Wild Fact #40 – These Turtles Don’t Need Oxygen – Western Painted Turtle
Cool Facts About The Western Painted Turtle
- The Western Painted Turtle is the most widespread turtle species in North America
- Believe it or not these impressive turtles are able to survive the entire winter without breathing…yes, you read that right!
- Fossil records have indicated that the Western Painted Turtle has been roaming the earth for a very long time – 15 million years, to be exact (I guess they had plenty of time to figure out how to go the entire winter without breathing)
No Need For Oxygen
So we need to start with the most interesting feature of the Western Painted Turtle, which is of course their winter hibernation methods. These tricky little turtle will essentially freeze themselves in a pond waiting out the entire winter in a suspended state. As mentioned, while in this winter state, these turtles don’t require oxygen. The amazing part of all this is once the pond thaws, the turtles slowly saunter out and continue on as if nothing happened.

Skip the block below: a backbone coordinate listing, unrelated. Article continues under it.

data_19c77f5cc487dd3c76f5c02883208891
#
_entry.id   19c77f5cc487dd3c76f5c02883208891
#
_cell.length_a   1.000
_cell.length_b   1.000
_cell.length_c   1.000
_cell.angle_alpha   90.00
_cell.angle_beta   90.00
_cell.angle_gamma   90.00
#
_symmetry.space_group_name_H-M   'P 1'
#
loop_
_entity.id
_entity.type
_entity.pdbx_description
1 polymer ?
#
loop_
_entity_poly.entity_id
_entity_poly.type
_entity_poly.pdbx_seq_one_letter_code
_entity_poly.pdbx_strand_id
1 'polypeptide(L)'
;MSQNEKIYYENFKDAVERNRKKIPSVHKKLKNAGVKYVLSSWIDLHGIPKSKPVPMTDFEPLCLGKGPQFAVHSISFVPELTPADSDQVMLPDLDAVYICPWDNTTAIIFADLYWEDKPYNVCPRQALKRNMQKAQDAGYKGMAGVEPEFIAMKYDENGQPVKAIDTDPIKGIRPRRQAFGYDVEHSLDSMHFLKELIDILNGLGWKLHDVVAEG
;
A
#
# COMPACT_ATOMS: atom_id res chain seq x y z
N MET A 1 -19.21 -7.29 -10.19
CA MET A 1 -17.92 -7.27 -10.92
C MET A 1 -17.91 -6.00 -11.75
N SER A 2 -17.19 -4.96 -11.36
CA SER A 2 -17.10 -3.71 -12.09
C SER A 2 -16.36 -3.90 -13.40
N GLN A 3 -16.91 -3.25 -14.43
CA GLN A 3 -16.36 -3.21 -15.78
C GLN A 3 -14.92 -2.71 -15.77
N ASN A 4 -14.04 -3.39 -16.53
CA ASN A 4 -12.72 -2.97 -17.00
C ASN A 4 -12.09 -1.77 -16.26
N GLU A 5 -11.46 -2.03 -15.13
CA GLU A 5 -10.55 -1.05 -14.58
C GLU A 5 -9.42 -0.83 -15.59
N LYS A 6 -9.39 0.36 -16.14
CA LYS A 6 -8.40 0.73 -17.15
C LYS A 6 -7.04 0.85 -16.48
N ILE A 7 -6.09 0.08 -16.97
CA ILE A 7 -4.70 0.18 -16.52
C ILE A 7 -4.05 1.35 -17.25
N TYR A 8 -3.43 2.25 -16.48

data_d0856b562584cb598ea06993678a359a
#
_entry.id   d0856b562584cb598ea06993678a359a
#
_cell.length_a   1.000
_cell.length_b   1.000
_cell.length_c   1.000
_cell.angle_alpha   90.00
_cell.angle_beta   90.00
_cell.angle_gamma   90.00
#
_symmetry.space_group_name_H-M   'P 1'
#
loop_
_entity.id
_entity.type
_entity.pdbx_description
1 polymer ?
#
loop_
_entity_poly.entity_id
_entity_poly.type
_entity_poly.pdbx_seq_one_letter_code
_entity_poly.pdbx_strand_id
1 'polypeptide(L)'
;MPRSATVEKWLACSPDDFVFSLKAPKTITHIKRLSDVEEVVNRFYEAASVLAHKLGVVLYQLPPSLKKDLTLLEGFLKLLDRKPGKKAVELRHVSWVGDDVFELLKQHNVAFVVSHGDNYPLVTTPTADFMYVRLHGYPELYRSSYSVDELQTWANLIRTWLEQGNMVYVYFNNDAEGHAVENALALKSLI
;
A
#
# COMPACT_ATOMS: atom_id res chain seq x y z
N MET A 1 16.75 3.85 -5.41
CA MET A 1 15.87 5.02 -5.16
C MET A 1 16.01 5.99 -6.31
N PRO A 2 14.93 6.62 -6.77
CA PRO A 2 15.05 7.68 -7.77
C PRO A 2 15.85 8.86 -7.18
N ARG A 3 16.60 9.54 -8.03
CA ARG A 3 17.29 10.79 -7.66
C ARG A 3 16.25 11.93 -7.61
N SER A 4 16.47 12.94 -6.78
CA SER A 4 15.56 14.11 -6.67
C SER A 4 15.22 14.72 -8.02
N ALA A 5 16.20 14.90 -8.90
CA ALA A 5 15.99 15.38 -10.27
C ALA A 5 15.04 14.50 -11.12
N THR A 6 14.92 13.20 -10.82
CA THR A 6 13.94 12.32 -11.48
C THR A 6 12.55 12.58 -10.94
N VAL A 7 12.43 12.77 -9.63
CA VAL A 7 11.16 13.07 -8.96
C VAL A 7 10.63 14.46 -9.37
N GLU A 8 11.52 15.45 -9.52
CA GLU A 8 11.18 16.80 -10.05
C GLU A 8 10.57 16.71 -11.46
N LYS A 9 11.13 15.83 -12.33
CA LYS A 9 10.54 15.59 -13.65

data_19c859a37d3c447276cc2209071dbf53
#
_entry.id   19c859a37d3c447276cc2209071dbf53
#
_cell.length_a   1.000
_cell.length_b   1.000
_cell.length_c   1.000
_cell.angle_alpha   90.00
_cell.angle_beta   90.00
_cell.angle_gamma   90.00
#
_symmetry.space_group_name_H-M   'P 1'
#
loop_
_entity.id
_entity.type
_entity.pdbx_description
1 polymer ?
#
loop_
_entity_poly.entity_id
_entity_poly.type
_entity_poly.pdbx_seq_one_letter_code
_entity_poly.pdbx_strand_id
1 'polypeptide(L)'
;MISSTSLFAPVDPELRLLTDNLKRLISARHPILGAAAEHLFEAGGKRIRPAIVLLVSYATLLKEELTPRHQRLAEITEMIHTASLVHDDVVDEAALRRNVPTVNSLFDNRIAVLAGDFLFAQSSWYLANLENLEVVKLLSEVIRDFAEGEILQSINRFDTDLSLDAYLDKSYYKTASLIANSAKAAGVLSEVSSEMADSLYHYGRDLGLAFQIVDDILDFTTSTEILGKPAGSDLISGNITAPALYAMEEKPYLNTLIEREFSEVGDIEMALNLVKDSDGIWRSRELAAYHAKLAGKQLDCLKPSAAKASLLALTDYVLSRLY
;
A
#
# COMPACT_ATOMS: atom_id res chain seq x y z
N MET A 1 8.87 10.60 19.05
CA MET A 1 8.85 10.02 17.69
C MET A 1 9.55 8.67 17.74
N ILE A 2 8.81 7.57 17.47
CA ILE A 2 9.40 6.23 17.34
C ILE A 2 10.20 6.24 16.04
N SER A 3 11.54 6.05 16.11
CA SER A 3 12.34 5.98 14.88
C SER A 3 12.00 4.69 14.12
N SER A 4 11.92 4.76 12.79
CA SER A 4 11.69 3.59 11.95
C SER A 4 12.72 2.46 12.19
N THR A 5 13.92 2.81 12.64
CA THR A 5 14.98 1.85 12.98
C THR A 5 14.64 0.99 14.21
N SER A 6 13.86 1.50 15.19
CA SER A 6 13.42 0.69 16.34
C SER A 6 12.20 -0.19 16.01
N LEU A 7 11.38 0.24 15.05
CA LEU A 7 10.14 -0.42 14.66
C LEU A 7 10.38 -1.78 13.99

How can the Western Painted Turtle survive the winter without breathing?
This is a great question, which has been recently answered. Unfortunately the answer isn’t as cool and mystifying as you might expect (no, these turtles aren’t friendly aliens from some far off planet). These animals are able to spend the winter near-frozen and without oxygen as a result of their genes. That’s right, it is simply a genetic trait that has evolved over the last 15 million years. Would you like to know the most interesting part of this entire mystery? The genes responsible for this amazing feat are also found in other animals including humans, however, they are just being expressed differently.
What does this mean for humans?
So if these turtles have similar genes to us, does this mean I can spend next winter chilling out in a frozen pond? No. Please don’t go jumping into any freezing cold ponds! As I mentioned, this turtle expresses their genes much differently than us. Although, researchers believe that we will be able to look at the regulatory pathways of the Western Painted Turtle in an effort to improve human tissue that has been damaged as a result of low oxygen levels (this usually occurs during strokes or heart attacks). Perhaps the Western Painted Turtle holds the key for repairing our oxygen deprived body parts – I guess we will just have to wait and see.